Charities to offer free checks to older people to combat malnutrition
Charities have teamed up to offer a new service aimed at an estimated 103,000 older people in Scotland at risk of malnutrition.
Age Scotland will be offering free nutrition checks to older people through its Helpline, as part of a partnership with Eat Well Age Well.
This follows new research which revealed that food insecurity is putting older people at risk of becoming underweight and malnourished, with an estimated one in 10 at risk nationwide.
Eat Well Age Well, a project delivered by the Scottish charity Food Train, found that barriers such as loneliness and isolation could lead to a lack of reliable access to healthy and nutritious food. Health conditions such as dementia, depression, and changes to taste, smell and appetite, can also lead to people not eating an adequate diet.
COVID-19 has exacerbated this issue, with thousands of older people struggling to access local shops and supermarkets, while lunch clubs and similar groups have been cancelled.
Anyone concerned about themselves or an older relative are being urged to call the free Age Scotland Helpline from now until November 22. Skilled advisors will help complete a four-section survey and identify issues before they become more severe.
Brian Sloan, Age Scotland’s chief executive, said: “Childhood hunger has quite rightly received plenty of media attention lately. But we often forget about poor nutrition at the other end of the age spectrum. It’s shocking that more than 100,000 older people in Scotland are at risk of malnutrition.
“Eating well is vital for all of us, but this is particularly true as we age or if we are living with long-term health conditions. Poor nutrition can have a serious health impact, leading to a weaker immune system and loss of bone density, resulting in more falls and fractures. It can also affect our mental health and make us more vulnerable to depression.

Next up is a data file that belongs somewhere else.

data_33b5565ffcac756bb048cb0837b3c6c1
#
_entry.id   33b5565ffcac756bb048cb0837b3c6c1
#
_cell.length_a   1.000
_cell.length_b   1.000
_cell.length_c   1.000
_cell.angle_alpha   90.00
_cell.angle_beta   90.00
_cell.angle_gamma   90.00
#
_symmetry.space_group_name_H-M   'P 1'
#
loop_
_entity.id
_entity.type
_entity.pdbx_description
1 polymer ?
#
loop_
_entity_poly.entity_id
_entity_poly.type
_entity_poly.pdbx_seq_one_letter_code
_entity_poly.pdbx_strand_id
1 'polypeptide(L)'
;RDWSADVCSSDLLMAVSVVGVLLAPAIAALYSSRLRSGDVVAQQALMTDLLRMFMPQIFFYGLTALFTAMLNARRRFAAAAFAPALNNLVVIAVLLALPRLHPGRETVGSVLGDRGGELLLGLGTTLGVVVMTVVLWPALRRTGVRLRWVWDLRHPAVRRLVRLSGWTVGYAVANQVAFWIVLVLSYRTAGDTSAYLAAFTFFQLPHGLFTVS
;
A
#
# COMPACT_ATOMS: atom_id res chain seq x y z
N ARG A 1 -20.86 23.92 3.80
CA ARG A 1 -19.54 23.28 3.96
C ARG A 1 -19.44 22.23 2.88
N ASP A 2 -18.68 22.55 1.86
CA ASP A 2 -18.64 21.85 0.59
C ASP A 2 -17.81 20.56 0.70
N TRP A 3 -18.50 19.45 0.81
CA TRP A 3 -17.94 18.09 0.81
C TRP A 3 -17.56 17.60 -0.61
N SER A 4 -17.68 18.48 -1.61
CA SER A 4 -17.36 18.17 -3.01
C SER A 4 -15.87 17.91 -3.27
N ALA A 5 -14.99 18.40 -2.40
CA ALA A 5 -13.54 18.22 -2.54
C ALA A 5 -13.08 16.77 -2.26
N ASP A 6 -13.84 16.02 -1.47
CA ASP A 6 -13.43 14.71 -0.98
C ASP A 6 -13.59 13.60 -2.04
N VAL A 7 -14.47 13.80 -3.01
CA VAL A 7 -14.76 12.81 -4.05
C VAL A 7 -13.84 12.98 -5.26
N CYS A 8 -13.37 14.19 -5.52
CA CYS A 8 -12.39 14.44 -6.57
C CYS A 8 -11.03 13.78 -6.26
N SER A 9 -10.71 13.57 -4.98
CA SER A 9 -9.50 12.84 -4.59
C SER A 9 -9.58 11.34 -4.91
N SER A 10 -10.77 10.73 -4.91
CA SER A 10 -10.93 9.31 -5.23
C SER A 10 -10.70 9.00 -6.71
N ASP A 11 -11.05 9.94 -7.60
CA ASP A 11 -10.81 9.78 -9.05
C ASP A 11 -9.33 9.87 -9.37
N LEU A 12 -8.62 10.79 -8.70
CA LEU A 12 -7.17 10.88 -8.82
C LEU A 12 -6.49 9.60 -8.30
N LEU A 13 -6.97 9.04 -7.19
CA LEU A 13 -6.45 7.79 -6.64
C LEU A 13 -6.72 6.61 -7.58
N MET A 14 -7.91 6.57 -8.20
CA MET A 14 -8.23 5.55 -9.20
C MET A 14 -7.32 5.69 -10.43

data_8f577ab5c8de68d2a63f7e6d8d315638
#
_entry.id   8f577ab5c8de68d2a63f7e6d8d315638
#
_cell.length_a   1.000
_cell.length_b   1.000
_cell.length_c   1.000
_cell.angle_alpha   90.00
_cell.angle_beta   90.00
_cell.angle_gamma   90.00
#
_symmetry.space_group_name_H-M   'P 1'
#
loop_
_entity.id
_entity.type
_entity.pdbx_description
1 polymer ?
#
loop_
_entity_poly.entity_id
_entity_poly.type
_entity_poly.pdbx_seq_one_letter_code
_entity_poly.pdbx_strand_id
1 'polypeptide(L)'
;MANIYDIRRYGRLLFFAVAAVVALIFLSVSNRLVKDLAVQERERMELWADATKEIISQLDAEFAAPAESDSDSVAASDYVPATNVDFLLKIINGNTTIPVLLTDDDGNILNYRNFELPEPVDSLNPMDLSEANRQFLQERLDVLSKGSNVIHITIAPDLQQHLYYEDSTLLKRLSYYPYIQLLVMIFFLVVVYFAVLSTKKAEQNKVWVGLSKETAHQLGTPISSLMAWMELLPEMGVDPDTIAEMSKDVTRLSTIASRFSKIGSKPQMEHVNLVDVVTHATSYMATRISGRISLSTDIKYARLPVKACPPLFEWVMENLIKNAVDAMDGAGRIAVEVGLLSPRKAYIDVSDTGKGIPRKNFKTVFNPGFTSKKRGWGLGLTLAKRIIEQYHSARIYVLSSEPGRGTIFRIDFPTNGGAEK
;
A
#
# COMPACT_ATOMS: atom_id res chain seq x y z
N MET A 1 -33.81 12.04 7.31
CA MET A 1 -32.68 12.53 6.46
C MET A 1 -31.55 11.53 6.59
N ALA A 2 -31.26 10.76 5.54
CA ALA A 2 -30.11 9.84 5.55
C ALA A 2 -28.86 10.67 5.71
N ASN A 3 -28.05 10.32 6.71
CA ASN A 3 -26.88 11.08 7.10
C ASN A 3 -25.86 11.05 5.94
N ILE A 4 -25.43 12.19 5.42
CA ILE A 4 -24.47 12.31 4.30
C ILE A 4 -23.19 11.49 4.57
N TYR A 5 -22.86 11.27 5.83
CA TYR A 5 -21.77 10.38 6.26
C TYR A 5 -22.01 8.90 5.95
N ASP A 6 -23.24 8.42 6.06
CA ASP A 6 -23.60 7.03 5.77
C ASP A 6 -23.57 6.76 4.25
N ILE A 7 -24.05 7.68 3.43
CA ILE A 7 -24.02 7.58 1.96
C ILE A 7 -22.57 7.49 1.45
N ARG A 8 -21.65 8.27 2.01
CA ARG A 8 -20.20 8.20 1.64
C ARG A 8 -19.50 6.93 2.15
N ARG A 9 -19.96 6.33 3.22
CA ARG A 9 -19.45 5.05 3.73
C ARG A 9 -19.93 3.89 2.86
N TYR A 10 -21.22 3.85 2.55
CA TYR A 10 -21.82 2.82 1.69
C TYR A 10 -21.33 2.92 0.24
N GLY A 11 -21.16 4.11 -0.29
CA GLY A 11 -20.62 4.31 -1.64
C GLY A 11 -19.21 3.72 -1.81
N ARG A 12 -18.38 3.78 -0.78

“Access to food became a significant concern for many older people when the COVID-19 pandemic hit, with tens of thousands reliant on food parcels as they were unable to access supermarkets in person or online. Now, with new restrictions in force, we urgently need to make sure that everyone has access to nutritious food over the winter and beyond.”
He added: “By continuing our partnership with Food Train and working together to encourage people think about their diet, we can help spot potential issues before they become more severe. This is particularly important at a time when older people may not be seeing friends and family as often.
“We would encourage any older person concerned about their own nutrition to call our helpline on 0800 12 44 222. Perhaps you have lost weight without meaning to, have noticed a lack of appetite, or are concerned that the types of food available to you are not meeting your needs.
“We would also urge individuals to keep an eye out for any warning signs of malnutrition in older family members, friends and neighbours and reach out as a matter of urgency.”
Sue Newall, project support officer with Eat Well Age Well, commented: “The problem of malnutrition among older people does not have the recognition it desperately needs. It is too often overlooked in comparison to more dominant public health messages surrounding diet and obesity. Yet this is a serious problem, faced by unacceptable numbers of people in modern Scotland.
“2020 has proved more than ever that urgent action is needed to create better food systems for older people in Scotland. The COVID-19 pandemic has thrown into the spotlight the challenges and barriers older people face on a daily basis to access food and eat well and this needs to change. Not being able to get to the shops, loss of regular support and loss of social interaction through shielding, are some of the factors that have made older people more vulnerable to the risks of malnutrition.
“There is clear evidence we can prevent malnutrition through early identification and screening. By offering the nutrition checks we will be better able to identify those at risk at an early stage and help to improve the lives of older people in Scotland by making available simple advice and information that can make a big difference.”